How can we translate our numerical superiority to our advantage such that we can have more elective positions in order to be at the core of party decisions, especially as it affects us as women?
We must leverage on our numerical advantage in creative ways; one of which is to make voting for any male governorship candidate dependent on his running mate being a woman – in effect, a no-woman, no-vote campaign. Women must also make it a point to financially and morally support any woman seeking elective office. This has worked for men and will certainly work for women also. When I entered into politics, it was women who surprisingly called me names, but all that has changed. Now, women are much more supportive, but I believe we can make the support total by putting our money where our mouth is.
READ ALSO: Vote for me again in 2019, Buhari begs women
What is your take for having a female governor in Nigeria?
Nigeria is over-ripe for a female governor and even had one when Peter Obi was “impeached” if you recall. Taraba State nearly had a female governor in the 2015 election cycle. In my case, I am no longer interested in elective office, but I am available to put my weight behind any woman who desires to run for governor in any state.
With all the horse-trading going on, will there ever be merit in our democracy?
Politics and horse-trading are synonymous; so horse-trading will always be part of our politics for a long time to come. However, merit also has found a place in Nigerian politics. If you notice, some critical areas of governance have been reserved for technocrats. All that is needed is a right balance of political horse-trading and meritocracy.
Nigerian politics is reputed to be very dirty, do you agree?
No matter how dirty politics may be, not participating will guarantee it will get even dirtier. Decent people must not shy away from politics. We all must roll up our sleeves and do the needful, politically for the benefit of unborn generations.
We have issues of fake documents, certificates by office holders in the past, but recently, the Minister of Finance, Mrs Kemi Adeosun, resigned on allegation that she presented a fake NYSC discharge certificate. How do you look at her action?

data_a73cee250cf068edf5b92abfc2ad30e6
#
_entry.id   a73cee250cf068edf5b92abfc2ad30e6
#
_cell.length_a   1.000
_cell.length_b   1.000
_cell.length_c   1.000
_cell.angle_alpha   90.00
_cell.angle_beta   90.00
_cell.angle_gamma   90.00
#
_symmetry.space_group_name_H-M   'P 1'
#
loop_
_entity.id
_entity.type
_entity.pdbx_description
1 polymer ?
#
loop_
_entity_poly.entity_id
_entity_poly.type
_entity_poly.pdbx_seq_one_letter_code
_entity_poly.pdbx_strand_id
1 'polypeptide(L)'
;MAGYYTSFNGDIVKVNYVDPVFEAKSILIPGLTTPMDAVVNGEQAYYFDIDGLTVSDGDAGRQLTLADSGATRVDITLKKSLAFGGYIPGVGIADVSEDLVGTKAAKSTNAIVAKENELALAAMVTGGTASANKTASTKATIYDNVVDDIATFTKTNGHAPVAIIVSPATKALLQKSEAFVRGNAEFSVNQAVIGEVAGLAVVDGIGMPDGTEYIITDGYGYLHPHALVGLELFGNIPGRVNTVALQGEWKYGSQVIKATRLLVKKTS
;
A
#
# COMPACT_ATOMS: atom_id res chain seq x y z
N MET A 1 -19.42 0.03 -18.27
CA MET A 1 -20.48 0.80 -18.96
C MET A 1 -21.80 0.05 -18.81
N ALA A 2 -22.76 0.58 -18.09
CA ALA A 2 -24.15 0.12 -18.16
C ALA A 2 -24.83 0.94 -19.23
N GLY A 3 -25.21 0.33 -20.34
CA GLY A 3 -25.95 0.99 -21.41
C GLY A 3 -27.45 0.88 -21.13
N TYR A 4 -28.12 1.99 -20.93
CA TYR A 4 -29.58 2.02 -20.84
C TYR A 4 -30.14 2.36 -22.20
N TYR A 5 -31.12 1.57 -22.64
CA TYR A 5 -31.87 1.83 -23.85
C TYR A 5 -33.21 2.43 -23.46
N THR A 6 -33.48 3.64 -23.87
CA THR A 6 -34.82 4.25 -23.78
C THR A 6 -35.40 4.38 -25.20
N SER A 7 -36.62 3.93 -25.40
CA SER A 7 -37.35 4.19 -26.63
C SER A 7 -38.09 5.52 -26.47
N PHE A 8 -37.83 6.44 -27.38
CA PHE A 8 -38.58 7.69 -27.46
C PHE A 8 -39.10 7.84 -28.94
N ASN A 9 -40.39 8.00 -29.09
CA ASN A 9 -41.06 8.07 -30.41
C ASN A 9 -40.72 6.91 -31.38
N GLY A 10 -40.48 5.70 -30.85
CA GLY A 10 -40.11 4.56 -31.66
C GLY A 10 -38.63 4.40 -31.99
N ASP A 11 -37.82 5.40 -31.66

Kemi Adeosun chose the path of honour and I am proud of her. Like some people with similar issues, she could have gone to court to get an injunction preventing any action being taken against her, but she chose not to. I have no doubt that she is a victim of circumstance and wish her all the best in her future endeavours. Without sounding immodest, I believe women are diagnosed to be more dignified than men. Naturally, women like to uphold and protect their integrity, so automatically they hold themselves to a higher standard than men who are less scrupulous.
What advice would you give to women who want to go into politics, but don’t know their onions?
My advice to women desirous of a career in politics is first, to get first class education, overcome their phobia for politics, realise that it is a game where intimidation is the order of the day. Men have become experts at playing the intimidation card. Believe me, if it was real, I wouldn’t be around now. It’s simply a myth. I also advise women to also concentrate on building a life of financial security. I cannot overemphasize the need to be financially independent when coming into politics for the first time.
The post 2019: Women should use their numerical strength in politics – Sen. Florence Ita-Giwa appeared first on The Sun Nigeria.
Killing of Christians: Buhari lied to Trump – CAN fumes
The Christian Association of Nigeria (CAN) has reacted to President Muhammadu Buhari’s revelation of his conversation with United States President, Donald Trump, on the massacre of Christians in Nigeria, saying President Buhari was economical with the truth.
President Buhari had on Tuesday, revealed that at the heat of the bloody clashes between herdsmen and farmers in Nigeria, the United States President, Donald Trump, unequivocally accused him of killing Christians.
Buhari said these in his closing remarks at the two-day ministerial performance review retreat held at the Presidential Villa, Abuja on Tuesday.
At a point, the President digressed from his prepared speech and narrated his encounter with Trump on the bloody clashes.
He said he managed to explain to the American leader that the clashes were not about ethnicity or religion.
He said, “I believe I was about the only African among the less developed countries the President of United States invited.
“When I was in his office, only myself and himself, only God is my witness, he looked at me in the face, and asked, ‘Why are you killing Christians?’
“I wonder, if you were the person, how you will react. I hope what I was feeling inside did not betray my emotion, so I told him that the problem between the cattle rearers and farmers, I know is older than me not to talk of him. I think I am a couple of years older than him.
“With climate change and population growth and the culture of the cattle rearers, if you have 50 cows and they eat grass, any root, to your water point, then they will follow it. It doesn’t matter whose farm it is.
“The First Republic set of leadership was the most responsible leadership we ever had. I asked the Minister of Agriculture to get a gazette of the early 60s which delineated the cattle route where they used meager resources then to put earth dams, wind mills even sanitary department.